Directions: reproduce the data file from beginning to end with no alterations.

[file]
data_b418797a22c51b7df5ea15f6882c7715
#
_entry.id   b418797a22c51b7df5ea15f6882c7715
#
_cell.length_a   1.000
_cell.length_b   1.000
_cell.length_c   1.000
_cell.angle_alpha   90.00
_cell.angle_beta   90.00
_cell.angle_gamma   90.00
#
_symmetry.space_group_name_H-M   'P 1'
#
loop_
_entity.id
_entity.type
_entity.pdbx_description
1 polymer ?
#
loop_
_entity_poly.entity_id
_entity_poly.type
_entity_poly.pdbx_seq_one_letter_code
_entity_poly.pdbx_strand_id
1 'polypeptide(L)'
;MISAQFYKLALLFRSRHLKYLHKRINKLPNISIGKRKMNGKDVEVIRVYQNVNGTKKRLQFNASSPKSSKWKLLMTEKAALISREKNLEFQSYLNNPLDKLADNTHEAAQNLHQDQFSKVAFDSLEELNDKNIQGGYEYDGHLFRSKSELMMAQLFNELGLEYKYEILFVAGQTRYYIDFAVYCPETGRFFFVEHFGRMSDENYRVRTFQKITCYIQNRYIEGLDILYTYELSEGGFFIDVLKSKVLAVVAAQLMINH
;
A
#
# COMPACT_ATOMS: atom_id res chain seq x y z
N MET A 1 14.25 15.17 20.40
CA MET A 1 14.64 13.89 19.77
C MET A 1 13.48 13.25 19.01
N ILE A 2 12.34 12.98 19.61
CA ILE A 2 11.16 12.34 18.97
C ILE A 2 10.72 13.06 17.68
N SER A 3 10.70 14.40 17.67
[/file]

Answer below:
data_b418797a22c51b7df5ea15f6882c7715
#
_entry.id   b418797a22c51b7df5ea15f6882c7715
#
_cell.length_a   1.000
_cell.length_b   1.000
_cell.length_c   1.000
_cell.angle_alpha   90.00
_cell.angle_beta   90.00
_cell.angle_gamma   90.00
#
_symmetry.space_group_name_H-M   'P 1'
#
loop_
_entity.id
_entity.type
_entity.pdbx_description
1 polymer ?
#
loop_
_entity_poly.entity_id
_entity_poly.type
_entity_poly.pdbx_seq_one_letter_code
_entity_poly.pdbx_strand_id
1 'polypeptide(L)'
;MISAQFYKLALLFRSRHLKYLHKRINKLPNISIGKRKMNGKDVEVIRVYQNVNGTKKRLQFNASSPKSSKWKLLMTEKAALISREKNLEFQSYLNNPLDKLADNTHEAAQNLHQDQFSKVAFDSLEELNDKNIQGGYEYDGHLFRSKSELMMAQLFNELGLEYKYEILFVAGQTRYYIDFAVYCPETGRFFFVEHFGRMSDENYRVRTFQKITCYIQNRYIEGLDILYTYELSEGGFFIDVLKSKVLAVVAAQLMINH
;
A
#
# COMPACT_ATOMS: atom_id res chain seq x y z
N MET A 1 14.25 15.17 20.40
CA MET A 1 14.64 13.89 19.77
C MET A 1 13.48 13.25 19.01
N ILE A 2 12.34 12.98 19.61
CA ILE A 2 11.16 12.34 18.97
C ILE A 2 10.72 13.06 17.68
N SER A 3 10.70 14.40 17.67